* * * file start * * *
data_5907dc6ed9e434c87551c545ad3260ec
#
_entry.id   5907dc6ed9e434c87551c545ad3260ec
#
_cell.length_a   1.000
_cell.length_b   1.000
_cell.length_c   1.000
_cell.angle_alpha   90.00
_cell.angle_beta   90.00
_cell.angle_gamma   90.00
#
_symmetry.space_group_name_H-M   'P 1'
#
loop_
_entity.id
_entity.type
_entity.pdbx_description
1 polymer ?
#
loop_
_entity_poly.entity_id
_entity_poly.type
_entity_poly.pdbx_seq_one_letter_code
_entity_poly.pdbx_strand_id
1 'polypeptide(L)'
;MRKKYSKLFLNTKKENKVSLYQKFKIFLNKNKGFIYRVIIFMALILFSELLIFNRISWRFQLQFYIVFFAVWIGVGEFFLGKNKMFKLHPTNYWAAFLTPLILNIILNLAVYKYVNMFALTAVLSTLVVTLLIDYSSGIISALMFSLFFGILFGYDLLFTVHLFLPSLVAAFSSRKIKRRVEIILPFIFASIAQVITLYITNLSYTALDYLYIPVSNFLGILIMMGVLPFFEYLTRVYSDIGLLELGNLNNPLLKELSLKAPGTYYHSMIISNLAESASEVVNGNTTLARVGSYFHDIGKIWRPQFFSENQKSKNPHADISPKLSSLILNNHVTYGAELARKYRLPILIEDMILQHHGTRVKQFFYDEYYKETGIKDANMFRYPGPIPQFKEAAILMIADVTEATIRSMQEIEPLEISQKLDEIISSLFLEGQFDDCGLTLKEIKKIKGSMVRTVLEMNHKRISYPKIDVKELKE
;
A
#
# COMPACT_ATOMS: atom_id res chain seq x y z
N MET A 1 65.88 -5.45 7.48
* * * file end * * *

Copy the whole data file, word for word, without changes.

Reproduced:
data_5907dc6ed9e434c87551c545ad3260ec
#
_entry.id   5907dc6ed9e434c87551c545ad3260ec
#
_cell.length_a   1.000
_cell.length_b   1.000
_cell.length_c   1.000
_cell.angle_alpha   90.00
_cell.angle_beta   90.00
_cell.angle_gamma   90.00
#
_symmetry.space_group_name_H-M   'P 1'
#
loop_
_entity.id
_entity.type
_entity.pdbx_description
1 polymer ?
#
loop_
_entity_poly.entity_id
_entity_poly.type
_entity_poly.pdbx_seq_one_letter_code
_entity_poly.pdbx_strand_id
1 'polypeptide(L)'
;MRKKYSKLFLNTKKENKVSLYQKFKIFLNKNKGFIYRVIIFMALILFSELLIFNRISWRFQLQFYIVFFAVWIGVGEFFLGKNKMFKLHPTNYWAAFLTPLILNIILNLAVYKYVNMFALTAVLSTLVVTLLIDYSSGIISALMFSLFFGILFGYDLLFTVHLFLPSLVAAFSSRKIKRRVEIILPFIFASIAQVITLYITNLSYTALDYLYIPVSNFLGILIMMGVLPFFEYLTRVYSDIGLLELGNLNNPLLKELSLKAPGTYYHSMIISNLAESASEVVNGNTTLARVGSYFHDIGKIWRPQFFSENQKSKNPHADISPKLSSLILNNHVTYGAELARKYRLPILIEDMILQHHGTRVKQFFYDEYYKETGIKDANMFRYPGPIPQFKEAAILMIADVTEATIRSMQEIEPLEISQKLDEIISSLFLEGQFDDCGLTLKEIKKIKGSMVRTVLEMNHKRISYPKIDVKELKE
;
A
#
# COMPACT_ATOMS: atom_id res chain seq x y z
N MET A 1 65.88 -5.45 7.48